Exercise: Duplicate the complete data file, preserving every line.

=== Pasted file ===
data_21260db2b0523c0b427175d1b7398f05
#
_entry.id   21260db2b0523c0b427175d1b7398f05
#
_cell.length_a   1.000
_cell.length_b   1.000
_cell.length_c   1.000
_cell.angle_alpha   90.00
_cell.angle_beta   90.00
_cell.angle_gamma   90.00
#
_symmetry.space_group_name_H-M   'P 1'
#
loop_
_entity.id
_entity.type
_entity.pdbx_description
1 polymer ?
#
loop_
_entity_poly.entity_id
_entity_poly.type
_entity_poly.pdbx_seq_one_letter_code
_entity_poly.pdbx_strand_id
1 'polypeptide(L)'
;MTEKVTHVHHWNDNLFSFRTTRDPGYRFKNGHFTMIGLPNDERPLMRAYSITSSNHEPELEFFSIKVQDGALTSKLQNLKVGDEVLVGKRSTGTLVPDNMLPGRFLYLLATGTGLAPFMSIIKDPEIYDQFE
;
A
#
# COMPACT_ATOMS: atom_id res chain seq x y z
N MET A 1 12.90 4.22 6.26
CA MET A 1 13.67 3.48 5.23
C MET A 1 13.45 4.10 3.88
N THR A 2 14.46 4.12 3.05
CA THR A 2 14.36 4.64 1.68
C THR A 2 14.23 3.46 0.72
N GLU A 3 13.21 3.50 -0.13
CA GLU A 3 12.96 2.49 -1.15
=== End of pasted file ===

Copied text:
data_21260db2b0523c0b427175d1b7398f05
#
_entry.id   21260db2b0523c0b427175d1b7398f05
#
_cell.length_a   1.000
_cell.length_b   1.000
_cell.length_c   1.000
_cell.angle_alpha   90.00
_cell.angle_beta   90.00
_cell.angle_gamma   90.00
#
_symmetry.space_group_name_H-M   'P 1'
#
loop_
_entity.id
_entity.type
_entity.pdbx_description
1 polymer ?
#
loop_
_entity_poly.entity_id
_entity_poly.type
_entity_poly.pdbx_seq_one_letter_code
_entity_poly.pdbx_strand_id
1 'polypeptide(L)'
;MTEKVTHVHHWNDNLFSFRTTRDPGYRFKNGHFTMIGLPNDERPLMRAYSITSSNHEPELEFFSIKVQDGALTSKLQNLKVGDEVLVGKRSTGTLVPDNMLPGRFLYLLATGTGLAPFMSIIKDPEIYDQFE
;
A
#
# COMPACT_ATOMS: atom_id res chain seq x y z
N MET A 1 12.90 4.22 6.26
CA MET A 1 13.67 3.48 5.23
C MET A 1 13.45 4.10 3.88
N THR A 2 14.46 4.12 3.05
CA THR A 2 14.36 4.64 1.68
C THR A 2 14.23 3.46 0.72
N GLU A 3 13.21 3.50 -0.13
CA GLU A 3 12.96 2.49 -1.15